In our study, subjects with high BP tended to have impaired fasting plasma glucose as a secondary risk factor. This is accordance with other studies, which found that raised fasting glucose was the second common component of MetS and people with MetS tended to have a disorder of glucose metabolism [32]. Prehypertension may be an end-point related to each of the other four components. It is mainly a consequence of systemic low-grade inflammation and apoA-I dysfunction. In addition to the five components of MetS, prothrombotic and proinflammatory states are essential features based on the evidence of impaired function of HDL and apo A-I particles is discernible by biological evidence of functional defectiveness via outcomes studies and/or correlations with inflammatory and anti-inflammatory biomarkers [33]. The aggregation to lipoprotein (Lp)(a) of apolipoprotein (apo) A-I underlies HDL dysfunction, and is an independent risk factor of magnitude similar to conventional components of MetS [34]. Some studies indicated that proinflammatory state and oxidative stress are crucial for cardiometabolic disorders. Factors such as creatinine, platelet-activating factor, acetylhydrolase, thyroid stimulating hormone, acylation-stimulating protein, asymmetric dimethylarginine, and serum lipoprotein (Lp) (a) are key to trigger systemic low-grade inflammation and enhanced autoimmune reactions, which may induce impaired glucose and metabolic syndrome [35].

In most circumstances, “healthy” was the predominant state, and people with a single risk factor tended to return to the “healthy” state. High-normal BP was a crucial status for MetS prevention. As hypertension has a low rate of awareness in China, it is an important preventable risk factor for MetS and CVD events [36].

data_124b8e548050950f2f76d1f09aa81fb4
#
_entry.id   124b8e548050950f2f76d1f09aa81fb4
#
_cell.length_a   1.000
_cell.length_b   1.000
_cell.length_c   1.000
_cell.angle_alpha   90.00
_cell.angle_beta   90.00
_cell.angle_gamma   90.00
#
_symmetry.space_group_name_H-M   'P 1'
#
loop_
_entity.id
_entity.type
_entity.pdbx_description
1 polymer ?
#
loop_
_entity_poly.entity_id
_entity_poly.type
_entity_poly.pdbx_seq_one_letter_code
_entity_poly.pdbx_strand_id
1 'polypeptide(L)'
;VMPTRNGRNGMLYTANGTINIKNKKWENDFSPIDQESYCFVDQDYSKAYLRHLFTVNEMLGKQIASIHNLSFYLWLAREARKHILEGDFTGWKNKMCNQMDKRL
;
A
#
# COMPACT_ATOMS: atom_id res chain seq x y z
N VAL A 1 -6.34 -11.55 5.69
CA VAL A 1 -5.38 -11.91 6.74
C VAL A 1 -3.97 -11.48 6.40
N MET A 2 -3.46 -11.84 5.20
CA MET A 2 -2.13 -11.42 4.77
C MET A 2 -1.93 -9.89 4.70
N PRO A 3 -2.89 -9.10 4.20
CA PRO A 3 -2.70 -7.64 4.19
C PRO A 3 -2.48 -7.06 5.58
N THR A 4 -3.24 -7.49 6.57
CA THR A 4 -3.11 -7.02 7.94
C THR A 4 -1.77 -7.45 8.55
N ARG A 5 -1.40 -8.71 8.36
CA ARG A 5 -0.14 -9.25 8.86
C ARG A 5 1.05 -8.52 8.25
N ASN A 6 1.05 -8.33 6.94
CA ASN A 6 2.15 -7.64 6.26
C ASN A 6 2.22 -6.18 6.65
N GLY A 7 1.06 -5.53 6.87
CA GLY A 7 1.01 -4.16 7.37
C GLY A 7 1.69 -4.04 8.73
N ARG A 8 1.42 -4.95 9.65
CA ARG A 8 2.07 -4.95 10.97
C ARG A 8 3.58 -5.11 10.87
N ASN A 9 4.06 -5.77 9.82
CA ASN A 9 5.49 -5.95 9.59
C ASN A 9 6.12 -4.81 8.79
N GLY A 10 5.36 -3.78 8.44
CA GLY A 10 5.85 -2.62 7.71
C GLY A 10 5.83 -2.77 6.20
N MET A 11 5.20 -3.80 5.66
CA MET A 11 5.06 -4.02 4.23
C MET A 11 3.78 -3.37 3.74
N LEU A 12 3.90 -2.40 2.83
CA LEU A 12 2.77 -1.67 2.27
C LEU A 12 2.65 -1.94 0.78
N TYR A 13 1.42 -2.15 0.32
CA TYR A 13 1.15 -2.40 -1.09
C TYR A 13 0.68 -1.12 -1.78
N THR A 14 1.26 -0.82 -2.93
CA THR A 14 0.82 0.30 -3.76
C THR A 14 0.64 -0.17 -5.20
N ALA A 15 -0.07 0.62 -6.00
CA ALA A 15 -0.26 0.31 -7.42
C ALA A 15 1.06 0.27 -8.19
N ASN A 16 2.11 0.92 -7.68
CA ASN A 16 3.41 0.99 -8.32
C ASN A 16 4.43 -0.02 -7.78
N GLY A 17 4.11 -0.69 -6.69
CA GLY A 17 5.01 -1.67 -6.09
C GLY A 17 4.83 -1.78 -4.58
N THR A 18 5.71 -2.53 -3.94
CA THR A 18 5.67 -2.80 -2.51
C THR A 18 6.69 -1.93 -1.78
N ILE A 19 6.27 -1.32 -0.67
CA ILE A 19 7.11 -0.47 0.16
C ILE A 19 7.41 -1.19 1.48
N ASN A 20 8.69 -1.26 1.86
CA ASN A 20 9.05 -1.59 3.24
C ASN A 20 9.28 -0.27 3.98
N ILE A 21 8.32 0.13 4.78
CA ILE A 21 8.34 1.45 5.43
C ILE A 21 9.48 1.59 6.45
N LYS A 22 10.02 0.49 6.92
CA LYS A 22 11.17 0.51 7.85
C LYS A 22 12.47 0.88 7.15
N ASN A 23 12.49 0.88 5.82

The strengths of this research were that it was a longitudinal study of 5 years in a Chinese population with data of relatively good quality. The limitation was the lack of waist circumference as an indicator for central obesity; however, we used BMI for substitute according to the WHO expert consultation [21]. As Tongren Hospital is located in the center of Beijing, bias may be that there were more people with an urban life style recruited for the research. In addition, this study was based on a population attending for routine health check-up. Further studies using the general population would be desirable.


The incidence of MetS augments with the elevation of BP over time. People with optimal and normal BP were less susceptible than people with higher BP to developing MetS. Although most cases stayed “healthy”, they tended to have abnormal BP as the initial sign of MetS. High-normal BP was a crucial status for MetS prevention as some of the cases were able to return “healthy”. In the high BP group, high fasting glucose was a secondary risk factor. More efforts are needed to identify effective intervention for individuals with abnormal BP to prevent those developing MetS.

Competing interests

The authors declare that they have no competing interests.

Authors’ contributions

DH, LT, XL, and WW contributed to the analysis and interpretation of the data, drafting of the article, critical revision of the article, and statistical analysis; ZW, DC and XG contributed to the study concept and design, acquisition of data, field investigation and quality control; DH, LT, XY, YL and XG contributed to the drafting of the article, and critical revision of the article; XG had full access to all of the data in the study and takes responsibility for the integrity of the data and the accuracy of the data analysis. All authors gave their final approval for the manuscript.


Funding: Beijing Natural Science Foundation (Serial Number: 7131002); Key Projects in the National Science & Technology Pillar Program in the Twelfth Five-year Plan Period of China (Serial Number: 2011BAI08B01); The Program of Natural Science Fund of China (Serial Number: 81373099); Funding Project for Beijing Municipal Natural Science Foundation (Serial Number: 7122016)

All funding sources were independent and had no influence on the study design; the collection, analyses, and interpretation of our data; the writing of this report; or the decision to submit the article for publication.